Skip to main content

About your Search

20121001
20121031
Search Results 0 to 5 of about 6 (some duplicates have been removed)
inskeep discusses his book, "instant city: life and death in karachi." >> steve inskeep, when did you first go to work for npr? >> i had been freelancing a while, and hired me to cover politics. i would cover anything that needed done that nobody else would do. on my first full day there, i got on a plan to cover the new hampshire primary. i have been doing it ever since. i have been sent to cover plant cresses, wars, and i really enjoy myself. >> why radio? >> ipad started in high school in radio. my brother got on staff. i figured if my older brother could do it, i could do it. i got on staff. i called football games and basketball games. in college, i got paid $10 a game to the demand for high school and football games, i discover public radio at the same time. i was more of a news guy. i fell in love with npr in particular. i had a saturday morning shift in kentucky. i had to get up, go in, turn the radio on and put on national programs on the air. i got to sit there and listen to scott simon, weekend edition, for two hours. he is a brilliant broadcaster. i got to hear twice how h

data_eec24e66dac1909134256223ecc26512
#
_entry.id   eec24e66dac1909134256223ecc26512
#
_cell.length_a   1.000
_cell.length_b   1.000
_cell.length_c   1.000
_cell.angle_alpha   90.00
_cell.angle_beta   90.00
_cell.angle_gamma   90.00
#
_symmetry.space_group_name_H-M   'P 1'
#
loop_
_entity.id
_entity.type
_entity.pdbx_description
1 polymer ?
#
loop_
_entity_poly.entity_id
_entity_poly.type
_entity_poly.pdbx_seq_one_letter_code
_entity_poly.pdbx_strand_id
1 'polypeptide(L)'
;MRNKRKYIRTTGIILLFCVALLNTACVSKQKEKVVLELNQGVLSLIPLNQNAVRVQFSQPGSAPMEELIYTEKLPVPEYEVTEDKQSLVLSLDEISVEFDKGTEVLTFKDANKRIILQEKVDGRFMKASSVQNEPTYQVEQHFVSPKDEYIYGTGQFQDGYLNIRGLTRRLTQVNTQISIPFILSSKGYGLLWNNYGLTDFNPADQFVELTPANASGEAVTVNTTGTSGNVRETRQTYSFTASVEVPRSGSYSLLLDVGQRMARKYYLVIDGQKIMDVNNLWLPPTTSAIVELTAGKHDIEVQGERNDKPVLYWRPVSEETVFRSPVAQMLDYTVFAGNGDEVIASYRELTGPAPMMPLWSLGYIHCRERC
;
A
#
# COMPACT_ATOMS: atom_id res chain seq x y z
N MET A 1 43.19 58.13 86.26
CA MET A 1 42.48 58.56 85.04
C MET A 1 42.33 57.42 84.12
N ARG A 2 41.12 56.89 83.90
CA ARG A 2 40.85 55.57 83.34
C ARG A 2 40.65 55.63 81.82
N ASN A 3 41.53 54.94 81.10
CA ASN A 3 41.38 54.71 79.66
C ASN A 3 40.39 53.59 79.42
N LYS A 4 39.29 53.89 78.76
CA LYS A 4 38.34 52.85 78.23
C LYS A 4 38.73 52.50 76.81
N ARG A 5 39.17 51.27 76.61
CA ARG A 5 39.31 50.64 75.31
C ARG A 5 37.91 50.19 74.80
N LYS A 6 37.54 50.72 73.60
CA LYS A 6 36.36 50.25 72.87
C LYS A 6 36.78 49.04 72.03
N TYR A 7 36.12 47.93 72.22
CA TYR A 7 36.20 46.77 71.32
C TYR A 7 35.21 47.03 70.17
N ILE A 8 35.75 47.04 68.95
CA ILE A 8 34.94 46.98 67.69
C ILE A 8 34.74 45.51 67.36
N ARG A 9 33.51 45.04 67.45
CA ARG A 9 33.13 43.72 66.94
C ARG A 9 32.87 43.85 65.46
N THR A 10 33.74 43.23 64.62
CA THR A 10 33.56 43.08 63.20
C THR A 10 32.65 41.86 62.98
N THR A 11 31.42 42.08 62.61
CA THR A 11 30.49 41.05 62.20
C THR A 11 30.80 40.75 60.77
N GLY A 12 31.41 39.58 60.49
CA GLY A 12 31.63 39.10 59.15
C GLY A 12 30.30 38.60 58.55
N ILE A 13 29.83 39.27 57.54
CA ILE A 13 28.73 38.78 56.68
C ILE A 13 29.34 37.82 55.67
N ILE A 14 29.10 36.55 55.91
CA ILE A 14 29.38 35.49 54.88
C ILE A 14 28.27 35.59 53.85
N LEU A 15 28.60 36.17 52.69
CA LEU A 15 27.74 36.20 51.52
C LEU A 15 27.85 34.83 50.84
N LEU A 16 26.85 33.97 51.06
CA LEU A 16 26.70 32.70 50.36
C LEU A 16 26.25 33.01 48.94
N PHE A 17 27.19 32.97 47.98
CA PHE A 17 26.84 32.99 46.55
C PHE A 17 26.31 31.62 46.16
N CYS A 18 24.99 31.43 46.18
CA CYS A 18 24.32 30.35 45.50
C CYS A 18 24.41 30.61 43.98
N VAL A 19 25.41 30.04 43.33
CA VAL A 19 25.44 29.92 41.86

structure. the city is doing what it must. it's still alarming at first to see so much going away. host: you point out detroit used to have close to 2 million people and now it's got 7er hundred thousand. what happened to the population? guest: the population, well, you know, many people left. they didn't all leave the state. at least a million people moved to the suburbs of detroit, including my parents who were part of that so-called white flight out of detroit. but the truth is that there are riots in detroit in 1943. the population was never that comfortable with the arrival of so many african-americans in the south who came for the good jobs for the jobs when detroit became democracy and started becoming the center of world war ii. even more people that already come, already started the great migration. more and more people came. the white population was never that comfortable with that. segregation is a very real part of the detroit pass. with the riots, it was really almost the final point. host: at 82% african-americans in detroit, it is the most african-american city in the
Search Results 0 to 5 of about 6 (some duplicates have been removed)